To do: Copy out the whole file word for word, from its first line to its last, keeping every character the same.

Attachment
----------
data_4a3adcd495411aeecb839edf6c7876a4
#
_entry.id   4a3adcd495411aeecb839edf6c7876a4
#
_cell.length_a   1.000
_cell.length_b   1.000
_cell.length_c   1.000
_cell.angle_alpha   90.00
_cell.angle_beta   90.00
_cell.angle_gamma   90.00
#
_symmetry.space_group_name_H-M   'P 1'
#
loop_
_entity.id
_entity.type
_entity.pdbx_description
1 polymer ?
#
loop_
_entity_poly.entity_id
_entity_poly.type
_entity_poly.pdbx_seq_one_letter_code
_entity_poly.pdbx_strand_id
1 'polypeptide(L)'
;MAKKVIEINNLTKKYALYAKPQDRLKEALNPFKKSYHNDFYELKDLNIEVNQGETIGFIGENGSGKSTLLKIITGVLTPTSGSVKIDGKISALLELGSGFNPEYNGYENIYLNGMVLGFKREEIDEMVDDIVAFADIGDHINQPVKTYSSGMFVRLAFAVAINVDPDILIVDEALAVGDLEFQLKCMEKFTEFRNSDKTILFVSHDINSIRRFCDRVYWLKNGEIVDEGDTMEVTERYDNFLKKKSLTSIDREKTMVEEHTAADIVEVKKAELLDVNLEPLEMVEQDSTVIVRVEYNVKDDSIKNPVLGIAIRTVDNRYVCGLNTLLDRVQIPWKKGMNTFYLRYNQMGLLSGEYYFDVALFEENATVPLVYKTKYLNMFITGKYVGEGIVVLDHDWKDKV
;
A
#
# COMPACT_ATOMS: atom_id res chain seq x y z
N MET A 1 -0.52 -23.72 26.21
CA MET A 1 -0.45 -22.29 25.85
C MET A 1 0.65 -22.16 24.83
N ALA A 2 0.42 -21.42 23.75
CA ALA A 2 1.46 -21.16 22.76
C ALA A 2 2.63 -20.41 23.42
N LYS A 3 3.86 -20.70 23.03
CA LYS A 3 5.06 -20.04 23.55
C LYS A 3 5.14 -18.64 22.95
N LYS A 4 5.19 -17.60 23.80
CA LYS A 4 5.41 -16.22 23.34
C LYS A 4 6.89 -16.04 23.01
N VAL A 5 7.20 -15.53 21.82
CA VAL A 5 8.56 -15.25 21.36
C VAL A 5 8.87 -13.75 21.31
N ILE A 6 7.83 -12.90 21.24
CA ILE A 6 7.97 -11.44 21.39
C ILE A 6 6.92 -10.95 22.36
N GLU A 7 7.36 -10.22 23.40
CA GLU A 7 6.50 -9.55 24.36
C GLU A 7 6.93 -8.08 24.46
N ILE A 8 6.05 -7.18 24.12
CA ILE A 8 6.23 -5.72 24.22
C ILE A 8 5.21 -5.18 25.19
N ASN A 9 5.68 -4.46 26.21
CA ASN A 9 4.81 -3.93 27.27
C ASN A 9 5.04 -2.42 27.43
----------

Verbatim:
data_4a3adcd495411aeecb839edf6c7876a4
#
_entry.id   4a3adcd495411aeecb839edf6c7876a4
#
_cell.length_a   1.000
_cell.length_b   1.000
_cell.length_c   1.000
_cell.angle_alpha   90.00
_cell.angle_beta   90.00
_cell.angle_gamma   90.00
#
_symmetry.space_group_name_H-M   'P 1'
#
loop_
_entity.id
_entity.type
_entity.pdbx_description
1 polymer ?
#
loop_
_entity_poly.entity_id
_entity_poly.type
_entity_poly.pdbx_seq_one_letter_code
_entity_poly.pdbx_strand_id
1 'polypeptide(L)'
;MAKKVIEINNLTKKYALYAKPQDRLKEALNPFKKSYHNDFYELKDLNIEVNQGETIGFIGENGSGKSTLLKIITGVLTPTSGSVKIDGKISALLELGSGFNPEYNGYENIYLNGMVLGFKREEIDEMVDDIVAFADIGDHINQPVKTYSSGMFVRLAFAVAINVDPDILIVDEALAVGDLEFQLKCMEKFTEFRNSDKTILFVSHDINSIRRFCDRVYWLKNGEIVDEGDTMEVTERYDNFLKKKSLTSIDREKTMVEEHTAADIVEVKKAELLDVNLEPLEMVEQDSTVIVRVEYNVKDDSIKNPVLGIAIRTVDNRYVCGLNTLLDRVQIPWKKGMNTFYLRYNQMGLLSGEYYFDVALFEENATVPLVYKTKYLNMFITGKYVGEGIVVLDHDWKDKV
;
A
#
# COMPACT_ATOMS: atom_id res chain seq x y z
N MET A 1 -0.52 -23.72 26.21
CA MET A 1 -0.45 -22.29 25.85
C MET A 1 0.65 -22.16 24.83
N ALA A 2 0.42 -21.42 23.75
CA ALA A 2 1.46 -21.16 22.76
C ALA A 2 2.63 -20.41 23.42
N LYS A 3 3.86 -20.70 23.03
CA LYS A 3 5.06 -20.04 23.55
C LYS A 3 5.14 -18.64 22.95
N LYS A 4 5.19 -17.60 23.80
CA LYS A 4 5.41 -16.22 23.34
C LYS A 4 6.89 -16.04 23.01
N VAL A 5 7.20 -15.53 21.82
CA VAL A 5 8.56 -15.25 21.36
C VAL A 5 8.87 -13.75 21.31
N ILE A 6 7.83 -12.90 21.24
CA ILE A 6 7.97 -11.44 21.39
C ILE A 6 6.92 -10.95 22.36
N GLU A 7 7.36 -10.22 23.40
CA GLU A 7 6.50 -9.55 24.36
C GLU A 7 6.93 -8.08 24.46
N ILE A 8 6.05 -7.18 24.12
CA ILE A 8 6.23 -5.72 24.22
C ILE A 8 5.21 -5.18 25.19
N ASN A 9 5.68 -4.46 26.21
CA ASN A 9 4.81 -3.93 27.27
C ASN A 9 5.04 -2.42 27.43